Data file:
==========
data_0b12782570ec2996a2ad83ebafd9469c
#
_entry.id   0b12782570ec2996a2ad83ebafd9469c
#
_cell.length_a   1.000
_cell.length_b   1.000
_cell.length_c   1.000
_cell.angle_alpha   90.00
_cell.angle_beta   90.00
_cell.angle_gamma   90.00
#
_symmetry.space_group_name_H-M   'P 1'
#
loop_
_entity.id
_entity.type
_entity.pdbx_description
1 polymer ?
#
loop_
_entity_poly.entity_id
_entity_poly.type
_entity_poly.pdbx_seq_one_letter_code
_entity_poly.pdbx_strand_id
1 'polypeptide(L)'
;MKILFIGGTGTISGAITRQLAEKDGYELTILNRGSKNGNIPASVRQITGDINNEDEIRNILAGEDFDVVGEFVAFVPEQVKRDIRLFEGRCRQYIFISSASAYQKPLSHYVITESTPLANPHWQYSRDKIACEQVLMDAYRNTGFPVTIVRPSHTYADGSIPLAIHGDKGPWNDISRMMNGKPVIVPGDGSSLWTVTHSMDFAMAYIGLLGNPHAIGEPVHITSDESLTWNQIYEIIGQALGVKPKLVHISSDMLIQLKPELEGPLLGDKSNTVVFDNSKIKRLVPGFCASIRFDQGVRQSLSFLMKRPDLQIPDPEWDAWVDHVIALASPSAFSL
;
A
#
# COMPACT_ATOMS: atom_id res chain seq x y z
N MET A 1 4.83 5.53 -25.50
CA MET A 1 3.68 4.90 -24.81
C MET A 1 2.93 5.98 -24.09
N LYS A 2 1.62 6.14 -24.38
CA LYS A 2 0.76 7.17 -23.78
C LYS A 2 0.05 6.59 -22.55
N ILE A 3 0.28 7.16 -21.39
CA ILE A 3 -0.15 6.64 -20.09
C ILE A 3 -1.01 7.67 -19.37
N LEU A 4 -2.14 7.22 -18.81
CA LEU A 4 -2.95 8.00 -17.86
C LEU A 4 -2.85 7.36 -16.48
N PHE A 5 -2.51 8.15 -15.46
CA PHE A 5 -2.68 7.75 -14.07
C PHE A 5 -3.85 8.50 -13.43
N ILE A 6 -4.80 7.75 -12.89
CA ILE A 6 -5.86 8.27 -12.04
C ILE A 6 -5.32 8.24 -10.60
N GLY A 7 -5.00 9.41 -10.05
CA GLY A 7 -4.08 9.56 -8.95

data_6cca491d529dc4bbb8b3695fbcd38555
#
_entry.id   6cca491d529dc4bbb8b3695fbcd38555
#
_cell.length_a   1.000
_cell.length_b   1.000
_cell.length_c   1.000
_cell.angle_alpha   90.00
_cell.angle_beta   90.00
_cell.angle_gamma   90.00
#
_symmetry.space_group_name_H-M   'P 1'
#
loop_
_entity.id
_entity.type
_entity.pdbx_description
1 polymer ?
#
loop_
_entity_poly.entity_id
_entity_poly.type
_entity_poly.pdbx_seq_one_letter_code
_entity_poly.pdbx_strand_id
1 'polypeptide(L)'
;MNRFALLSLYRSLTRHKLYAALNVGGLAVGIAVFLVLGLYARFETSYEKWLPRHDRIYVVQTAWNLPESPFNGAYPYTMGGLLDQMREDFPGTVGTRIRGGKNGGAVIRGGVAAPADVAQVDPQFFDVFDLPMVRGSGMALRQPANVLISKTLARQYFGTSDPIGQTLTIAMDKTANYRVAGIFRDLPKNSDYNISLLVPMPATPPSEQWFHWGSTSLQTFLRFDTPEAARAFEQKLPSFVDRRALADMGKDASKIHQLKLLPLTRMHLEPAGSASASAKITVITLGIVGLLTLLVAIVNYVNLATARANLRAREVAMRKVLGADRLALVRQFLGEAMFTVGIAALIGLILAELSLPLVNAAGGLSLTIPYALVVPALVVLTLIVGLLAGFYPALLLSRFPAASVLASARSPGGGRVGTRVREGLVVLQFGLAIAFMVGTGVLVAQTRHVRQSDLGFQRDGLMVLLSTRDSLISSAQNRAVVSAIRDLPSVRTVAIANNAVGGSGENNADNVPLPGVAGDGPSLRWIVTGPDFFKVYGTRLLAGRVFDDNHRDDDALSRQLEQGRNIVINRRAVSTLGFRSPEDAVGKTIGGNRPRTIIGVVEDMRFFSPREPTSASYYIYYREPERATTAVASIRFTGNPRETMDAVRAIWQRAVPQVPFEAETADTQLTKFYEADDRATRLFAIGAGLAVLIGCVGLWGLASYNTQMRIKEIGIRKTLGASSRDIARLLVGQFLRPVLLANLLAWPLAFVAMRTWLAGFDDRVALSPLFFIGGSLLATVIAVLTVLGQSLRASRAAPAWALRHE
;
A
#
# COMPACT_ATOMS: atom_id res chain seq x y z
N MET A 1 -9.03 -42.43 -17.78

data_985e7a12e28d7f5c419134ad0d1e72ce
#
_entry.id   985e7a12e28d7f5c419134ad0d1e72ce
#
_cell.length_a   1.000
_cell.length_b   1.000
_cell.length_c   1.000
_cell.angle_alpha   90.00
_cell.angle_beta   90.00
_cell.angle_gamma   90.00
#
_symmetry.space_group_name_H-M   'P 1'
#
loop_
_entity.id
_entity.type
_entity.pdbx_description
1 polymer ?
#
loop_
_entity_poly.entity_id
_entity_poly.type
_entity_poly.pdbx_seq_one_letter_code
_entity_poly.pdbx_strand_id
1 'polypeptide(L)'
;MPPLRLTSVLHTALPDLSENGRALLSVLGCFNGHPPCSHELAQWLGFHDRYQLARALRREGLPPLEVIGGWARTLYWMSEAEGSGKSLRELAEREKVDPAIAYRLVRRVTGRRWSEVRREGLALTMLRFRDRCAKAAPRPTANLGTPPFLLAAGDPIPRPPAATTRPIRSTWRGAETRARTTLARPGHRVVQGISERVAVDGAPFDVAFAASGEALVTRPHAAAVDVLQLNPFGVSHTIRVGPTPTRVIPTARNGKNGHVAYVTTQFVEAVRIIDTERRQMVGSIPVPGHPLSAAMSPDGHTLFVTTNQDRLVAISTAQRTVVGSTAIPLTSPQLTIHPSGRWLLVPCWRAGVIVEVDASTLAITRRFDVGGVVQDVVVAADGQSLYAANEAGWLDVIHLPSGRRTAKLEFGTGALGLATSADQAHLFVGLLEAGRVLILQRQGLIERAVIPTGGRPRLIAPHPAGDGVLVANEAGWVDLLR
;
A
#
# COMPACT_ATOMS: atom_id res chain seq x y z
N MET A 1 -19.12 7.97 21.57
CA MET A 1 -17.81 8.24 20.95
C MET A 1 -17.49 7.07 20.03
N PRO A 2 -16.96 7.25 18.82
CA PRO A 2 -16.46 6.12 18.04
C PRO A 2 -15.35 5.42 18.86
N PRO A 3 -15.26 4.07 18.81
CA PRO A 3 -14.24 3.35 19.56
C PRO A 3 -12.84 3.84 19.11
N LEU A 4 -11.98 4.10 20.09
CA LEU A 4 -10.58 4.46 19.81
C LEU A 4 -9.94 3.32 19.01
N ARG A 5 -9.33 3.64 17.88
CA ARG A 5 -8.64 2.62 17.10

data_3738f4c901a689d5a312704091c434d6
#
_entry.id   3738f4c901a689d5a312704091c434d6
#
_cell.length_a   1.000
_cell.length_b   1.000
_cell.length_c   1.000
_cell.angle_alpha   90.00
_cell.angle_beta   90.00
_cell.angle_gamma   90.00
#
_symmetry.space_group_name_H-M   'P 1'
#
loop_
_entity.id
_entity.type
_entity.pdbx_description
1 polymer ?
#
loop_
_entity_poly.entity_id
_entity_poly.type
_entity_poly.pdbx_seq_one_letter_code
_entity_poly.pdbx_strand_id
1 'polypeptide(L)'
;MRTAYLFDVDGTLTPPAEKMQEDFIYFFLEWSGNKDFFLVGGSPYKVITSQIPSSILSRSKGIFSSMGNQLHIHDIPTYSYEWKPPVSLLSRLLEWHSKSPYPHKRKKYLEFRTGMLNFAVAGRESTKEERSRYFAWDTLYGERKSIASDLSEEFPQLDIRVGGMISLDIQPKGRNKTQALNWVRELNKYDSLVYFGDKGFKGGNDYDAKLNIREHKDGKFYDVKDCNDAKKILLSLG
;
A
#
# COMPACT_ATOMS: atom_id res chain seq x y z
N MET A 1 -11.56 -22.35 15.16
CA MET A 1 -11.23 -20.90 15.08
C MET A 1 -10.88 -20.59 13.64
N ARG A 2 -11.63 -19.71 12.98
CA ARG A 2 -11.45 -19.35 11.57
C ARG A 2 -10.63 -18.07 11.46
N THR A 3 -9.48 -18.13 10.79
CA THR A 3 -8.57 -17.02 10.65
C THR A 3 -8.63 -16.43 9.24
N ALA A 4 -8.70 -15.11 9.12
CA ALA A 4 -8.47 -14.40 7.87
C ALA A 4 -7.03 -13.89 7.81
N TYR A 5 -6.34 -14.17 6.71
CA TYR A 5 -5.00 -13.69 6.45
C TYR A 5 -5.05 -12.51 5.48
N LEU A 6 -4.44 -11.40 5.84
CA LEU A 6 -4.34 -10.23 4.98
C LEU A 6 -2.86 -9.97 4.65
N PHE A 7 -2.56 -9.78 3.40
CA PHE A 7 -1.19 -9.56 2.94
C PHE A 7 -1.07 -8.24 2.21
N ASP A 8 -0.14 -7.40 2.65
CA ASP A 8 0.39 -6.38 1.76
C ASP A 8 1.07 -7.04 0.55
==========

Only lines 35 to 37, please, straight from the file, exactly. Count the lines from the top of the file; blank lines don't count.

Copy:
CA LYS A 2 0.76 7.17 -23.78
C LYS A 2 0.05 6.59 -22.55
N ILE A 3 0.28 7.16 -21.39